Current news:

Until November 30,
Lost in Infinity 3 on view in a group show “Better with Age”, presented by the office of Manhattan Borough President Gale Brewer. 1 Centre Street, 19th floor south.

Until January 3,
Journal Entry 14, on view in a group show Art as Sanctuary, New York Society of Women Artists, in the Livingroom Gallery of St. Peter’s Church, Lexington Avenue at 53rd Street.

November-December 2017, a residency at the Carter Burden Center, 312 E. 109th Street.

Please visit my website

Recent news:

January, 2017, a room-size installation called Doors Open, Doors Close at Ceres Gallery, 547 W. 27th Street, 2nd floor. Tuesday-Saturday noon-6, Thursdays noon-8. Small works by women in domestic violence shelters are incorporated into my larger work.

I have 300 tiny works in Artists in the Archives: The Alternet, a collaborative project with over 75 artists, created by Carla Rae Johnson. still traveling since Jan 2013.

My third solo of drawings at the Morningside branch of the New York Public Library, February, 2017. Check back for details, or sign up at my blog for announcements.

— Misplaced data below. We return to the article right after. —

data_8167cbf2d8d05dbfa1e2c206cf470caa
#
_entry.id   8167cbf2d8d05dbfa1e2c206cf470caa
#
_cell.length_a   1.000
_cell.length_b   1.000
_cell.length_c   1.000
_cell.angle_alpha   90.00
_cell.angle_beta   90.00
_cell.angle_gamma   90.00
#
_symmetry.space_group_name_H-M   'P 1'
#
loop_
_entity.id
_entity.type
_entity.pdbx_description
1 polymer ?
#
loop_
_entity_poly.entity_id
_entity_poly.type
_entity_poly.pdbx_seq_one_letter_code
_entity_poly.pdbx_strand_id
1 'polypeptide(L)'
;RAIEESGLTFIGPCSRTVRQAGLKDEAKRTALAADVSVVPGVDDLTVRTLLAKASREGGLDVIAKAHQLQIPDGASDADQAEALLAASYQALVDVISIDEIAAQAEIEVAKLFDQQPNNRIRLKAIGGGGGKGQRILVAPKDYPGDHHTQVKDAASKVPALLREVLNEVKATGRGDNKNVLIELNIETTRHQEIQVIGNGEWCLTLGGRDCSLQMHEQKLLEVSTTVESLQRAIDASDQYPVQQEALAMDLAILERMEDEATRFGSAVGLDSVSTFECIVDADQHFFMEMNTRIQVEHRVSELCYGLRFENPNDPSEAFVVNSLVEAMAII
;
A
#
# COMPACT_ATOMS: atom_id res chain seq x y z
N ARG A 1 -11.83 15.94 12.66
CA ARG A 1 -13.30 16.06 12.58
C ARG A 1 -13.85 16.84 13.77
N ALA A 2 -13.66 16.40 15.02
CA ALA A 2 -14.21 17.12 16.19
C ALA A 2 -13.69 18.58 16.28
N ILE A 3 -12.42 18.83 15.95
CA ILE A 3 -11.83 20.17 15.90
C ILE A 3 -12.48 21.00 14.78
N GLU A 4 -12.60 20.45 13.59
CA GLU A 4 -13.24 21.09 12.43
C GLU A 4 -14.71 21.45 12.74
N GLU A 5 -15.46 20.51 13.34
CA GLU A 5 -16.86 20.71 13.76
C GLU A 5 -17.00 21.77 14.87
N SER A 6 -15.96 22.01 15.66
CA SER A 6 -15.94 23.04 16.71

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Monday, May 7, 2012

An Artist’s Art

On a recent hike in a glorious forest in northern New Jersey, where I went as a team member to maintain a trail, my task was to paint blazes on trees to mark the way.   Some markers were there already.  The trail had been blazed before, but had fallen into a less cared-for condition.  The plan was to mark the path well when it was not obvious where to go next, and to mark it just enough so that a hiker doesn’t have to go too far to see the next blaze even when the way is clear. 

My teammate was busy pruning and sawing, cutting away intruding branches and “stickers”, which are thorny viney things that grab you and prick you but don’t give you a rose.  I walked ahead, far enough often to be by myself in that big forest.   I’ve been craving just that solitude for a long time, in just that sort of place, where there is no evidence of the built world or debris from human civilization.  And there wasn’t – the trail was clean, no wrappers, no coffee cups. 
The poetry of the walk was this, that I was alone but someone had watched out for me, laying out the route, blazing it years ago.  And now I was contributing to that conversation, so that tomorrow another hiker could walk here and know the way.  Sublime is the right word for certain moments on that walk, all I could wish for as an artist, even though I was painting 2”x3” yellow rectangles on rough bark, because of the pleasure of communicating silently through form and color.  Being in a beautiful forest, painting on the bark as canvas, but not harming the tree, in perfect hiking weather, looking out for the newcomers, feeling part of an ancient cycle, carrying the communication forward with invisible partners.  

This encaustic painting is of a different trail.

 Red Trail at Saltonstall, encaustic, 8.5" x 12", 1998